Joy, Hawaii, Pac Man, I love my Stans
(No. 30) Some days it's just as easy to feel great as to feel anything else. By Stephen P. Williams
(Please click the heart, above — like you, my success is determined by algorithms)
But first, this: Toru Iwatani was inspired to invent the iconic video game, Pac Man, when he pulled a slice out of a pizza pie. The name came from paku paku, a Japanese phrase for “chomp chomp.” The game debuted in Tokyo in 1980, not long before I arrived in that city to work for a newspaper. It’s the only video game I have ever enjoyed. And now it is 40, experiencing that renewed need for meaning that so many 40 year olds seek. I wish all of them, and Pac Man, success and purpose.
Video games generally don’t align with my brain structure, but I can handle Pac Man.
Build your financial life
I believe that entrepreneurship will be key for aging people to find their ways in this newly developing economy. The End Well project offers a pitch competition sponsored by AARP Innovation Labs that focuses on solutions for problems of aging. What could be a better fit! The applications are closed for next month’s pitch, but you can watch it and start thinking about your million dollar pitch for the next one.
Joy is available. We have to take it.
Joy is a rare feeling for many people. As an adult, joy is an easy emotion to suppress because we associate the emotion with childishness. We think we need to be more serious. Well, to hell with that. Here are fourteen ways to feel joy. (It took me a while to figure out the complicated design of the story I’ve just linked to. Just hover over the acronyms — some have nice drawings that appear out of nowhere — and click.)
A joyful version of Over the Rainbow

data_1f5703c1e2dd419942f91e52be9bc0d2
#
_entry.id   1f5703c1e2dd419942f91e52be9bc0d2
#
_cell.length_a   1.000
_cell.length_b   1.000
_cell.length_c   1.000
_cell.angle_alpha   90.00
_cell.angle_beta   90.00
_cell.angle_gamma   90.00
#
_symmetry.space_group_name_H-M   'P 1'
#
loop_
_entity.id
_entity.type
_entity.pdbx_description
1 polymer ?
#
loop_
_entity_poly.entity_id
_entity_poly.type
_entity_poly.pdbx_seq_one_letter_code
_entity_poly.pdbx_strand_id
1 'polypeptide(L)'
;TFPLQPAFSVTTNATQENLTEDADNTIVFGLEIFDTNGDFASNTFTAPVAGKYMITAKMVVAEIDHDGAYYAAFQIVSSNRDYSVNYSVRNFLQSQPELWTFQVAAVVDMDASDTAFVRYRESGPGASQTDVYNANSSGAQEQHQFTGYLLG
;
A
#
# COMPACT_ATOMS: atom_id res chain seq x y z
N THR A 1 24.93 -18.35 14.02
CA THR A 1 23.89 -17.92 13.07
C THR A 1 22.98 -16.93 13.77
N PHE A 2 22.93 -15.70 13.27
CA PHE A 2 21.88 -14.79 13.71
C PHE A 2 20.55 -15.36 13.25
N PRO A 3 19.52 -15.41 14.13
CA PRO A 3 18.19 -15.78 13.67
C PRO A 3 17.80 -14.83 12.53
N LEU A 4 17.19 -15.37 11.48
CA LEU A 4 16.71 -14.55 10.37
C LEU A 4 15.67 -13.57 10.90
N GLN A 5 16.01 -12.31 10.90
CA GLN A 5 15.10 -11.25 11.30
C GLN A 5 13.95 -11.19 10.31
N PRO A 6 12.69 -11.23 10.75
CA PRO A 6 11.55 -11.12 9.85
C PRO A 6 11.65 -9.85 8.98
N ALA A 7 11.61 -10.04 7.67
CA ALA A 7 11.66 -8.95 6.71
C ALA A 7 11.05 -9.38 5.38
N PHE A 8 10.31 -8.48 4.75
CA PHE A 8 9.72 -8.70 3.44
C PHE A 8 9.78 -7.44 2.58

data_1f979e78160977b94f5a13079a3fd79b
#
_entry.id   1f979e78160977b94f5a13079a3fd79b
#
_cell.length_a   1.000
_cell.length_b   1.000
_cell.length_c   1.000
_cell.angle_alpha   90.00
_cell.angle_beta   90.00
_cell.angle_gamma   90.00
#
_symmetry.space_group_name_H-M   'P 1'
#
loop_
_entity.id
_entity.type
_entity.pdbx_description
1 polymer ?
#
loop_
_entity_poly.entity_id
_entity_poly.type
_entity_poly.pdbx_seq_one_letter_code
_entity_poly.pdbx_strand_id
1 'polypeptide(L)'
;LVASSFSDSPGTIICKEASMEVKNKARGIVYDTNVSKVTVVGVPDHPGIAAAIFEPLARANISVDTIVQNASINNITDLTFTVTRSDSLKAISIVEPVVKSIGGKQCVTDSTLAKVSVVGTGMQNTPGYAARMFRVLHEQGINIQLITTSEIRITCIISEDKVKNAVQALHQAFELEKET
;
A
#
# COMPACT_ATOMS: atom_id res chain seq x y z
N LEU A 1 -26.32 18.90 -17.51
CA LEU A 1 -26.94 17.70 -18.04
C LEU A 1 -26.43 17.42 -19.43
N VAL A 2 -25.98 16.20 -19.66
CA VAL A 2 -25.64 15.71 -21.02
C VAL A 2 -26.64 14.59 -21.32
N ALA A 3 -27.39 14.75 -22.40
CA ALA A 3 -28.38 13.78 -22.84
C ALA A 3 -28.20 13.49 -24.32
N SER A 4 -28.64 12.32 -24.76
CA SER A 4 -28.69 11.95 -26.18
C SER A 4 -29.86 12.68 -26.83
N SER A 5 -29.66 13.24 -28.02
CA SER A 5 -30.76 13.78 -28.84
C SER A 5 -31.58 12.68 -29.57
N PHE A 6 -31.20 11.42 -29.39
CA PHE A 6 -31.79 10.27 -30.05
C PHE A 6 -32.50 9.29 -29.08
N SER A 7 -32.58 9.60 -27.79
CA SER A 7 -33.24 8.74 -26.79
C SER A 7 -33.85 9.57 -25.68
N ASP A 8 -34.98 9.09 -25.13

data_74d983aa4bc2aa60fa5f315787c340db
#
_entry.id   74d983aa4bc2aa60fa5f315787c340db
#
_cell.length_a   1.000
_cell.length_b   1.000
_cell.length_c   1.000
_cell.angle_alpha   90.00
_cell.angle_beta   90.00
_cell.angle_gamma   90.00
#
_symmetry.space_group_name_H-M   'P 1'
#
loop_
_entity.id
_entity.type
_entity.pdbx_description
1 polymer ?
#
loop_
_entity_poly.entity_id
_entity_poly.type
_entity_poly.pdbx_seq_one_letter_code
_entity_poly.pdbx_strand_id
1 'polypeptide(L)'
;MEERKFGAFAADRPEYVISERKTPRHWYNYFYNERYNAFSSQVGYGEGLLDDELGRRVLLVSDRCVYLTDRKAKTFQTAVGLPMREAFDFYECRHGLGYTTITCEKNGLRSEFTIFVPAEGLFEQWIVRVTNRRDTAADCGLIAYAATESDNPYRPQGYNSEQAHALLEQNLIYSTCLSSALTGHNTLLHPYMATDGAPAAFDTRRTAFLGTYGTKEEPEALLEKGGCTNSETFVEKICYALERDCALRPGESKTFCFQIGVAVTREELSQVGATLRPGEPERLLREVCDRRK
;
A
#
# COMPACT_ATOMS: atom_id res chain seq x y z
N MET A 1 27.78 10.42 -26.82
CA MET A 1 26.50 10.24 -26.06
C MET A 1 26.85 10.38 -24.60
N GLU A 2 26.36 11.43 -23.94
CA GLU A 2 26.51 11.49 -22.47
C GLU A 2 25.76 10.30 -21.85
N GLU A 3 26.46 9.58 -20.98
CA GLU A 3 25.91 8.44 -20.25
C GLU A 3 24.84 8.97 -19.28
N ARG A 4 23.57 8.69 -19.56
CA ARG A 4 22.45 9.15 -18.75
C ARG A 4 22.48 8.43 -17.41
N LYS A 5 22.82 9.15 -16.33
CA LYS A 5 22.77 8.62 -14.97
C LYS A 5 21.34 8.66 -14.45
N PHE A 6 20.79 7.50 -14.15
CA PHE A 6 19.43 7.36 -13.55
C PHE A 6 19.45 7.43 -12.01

Israel “IZ” Kamakawiwo’ole (his name meant “the fearless eye, the bold face” in Hawaiian), was an activist for Hawaiian sovereignty and a well known singer. Born in 1959, he died at age 39 of complications from obesity. What a loss.
I have never before had a fan. Now I have a couple.
Age: The Next Everything has gotten some very nice ego-boosting comments on Facebook lately. I don’t use FB that often, and don’t really understand how it works, but I did my best to reply to these comments on my appearance, which was kind of funny. Especially when they assumed I wouldn't have a good personality! I will share below. I encourage more comments on my page. And I will always respond, especially if you make me laugh by comparing me to Simon Cowell. I’ve collected some of the flattering compliments below. It’s nice to be appreciated.
Thank you. I’ve never before had fans, and it thrills me. Please visit the Facebook page for Age: The Next Everything and make comments, good or bad.
News for everyone, 21 to 121
Lemonade from lemons
I’m heartened to read that about one-third of adults surveyed believe the recent shelter in place orders have changed them for the better. Let’s try to get the others to join!
I recently took a walk several miles from my home up through Central Park and at one point I needed to use the bathroom. The facilities were open, but they were also full of homeless men who needed the sinks to bathe and wash their clothes, and the stalls and urinals were crowded. It felt apocalyptic, due to the virus, and also very sad — shouldn’t a modern city in a modern country be able to supply hygienic services to all its citizens, at least for the common good? I ended up peeing behind the abandoned carousel nearby, and I’m not proud of it. Older people often have to go in a hurry, and that got me wondering how safe it is to use public bathrooms in this age of the virus.
Everyone knows that when you pass age 30, all you do is play Scrabble, right? If so, these topical words of the week might help you trounce your loved ones at the game table.
Hand sanitizer, sleeping bag and truck: @Postcards from a Pandemic is going on the road.
Just want to give you a heads up that I’ll be leaving New York in two weeks on a three month drive around the country looking for the voices of the pandemic. I want to find what people are thinking and doing, beyond the news hype, and I want to see how the landscape is holding up. I’ll be driving a pickup and sleeping in a bag, but every Friday I’ll get a comfy hotel room and write Age: The Next Everything. If you know of someone interesting I should talk to on the road, please let me know at firstname.lastname@example.org. And follow me on IG @postcardsfrompandemic and be the first to follow me on twitter @postcardsofpan. Thank you!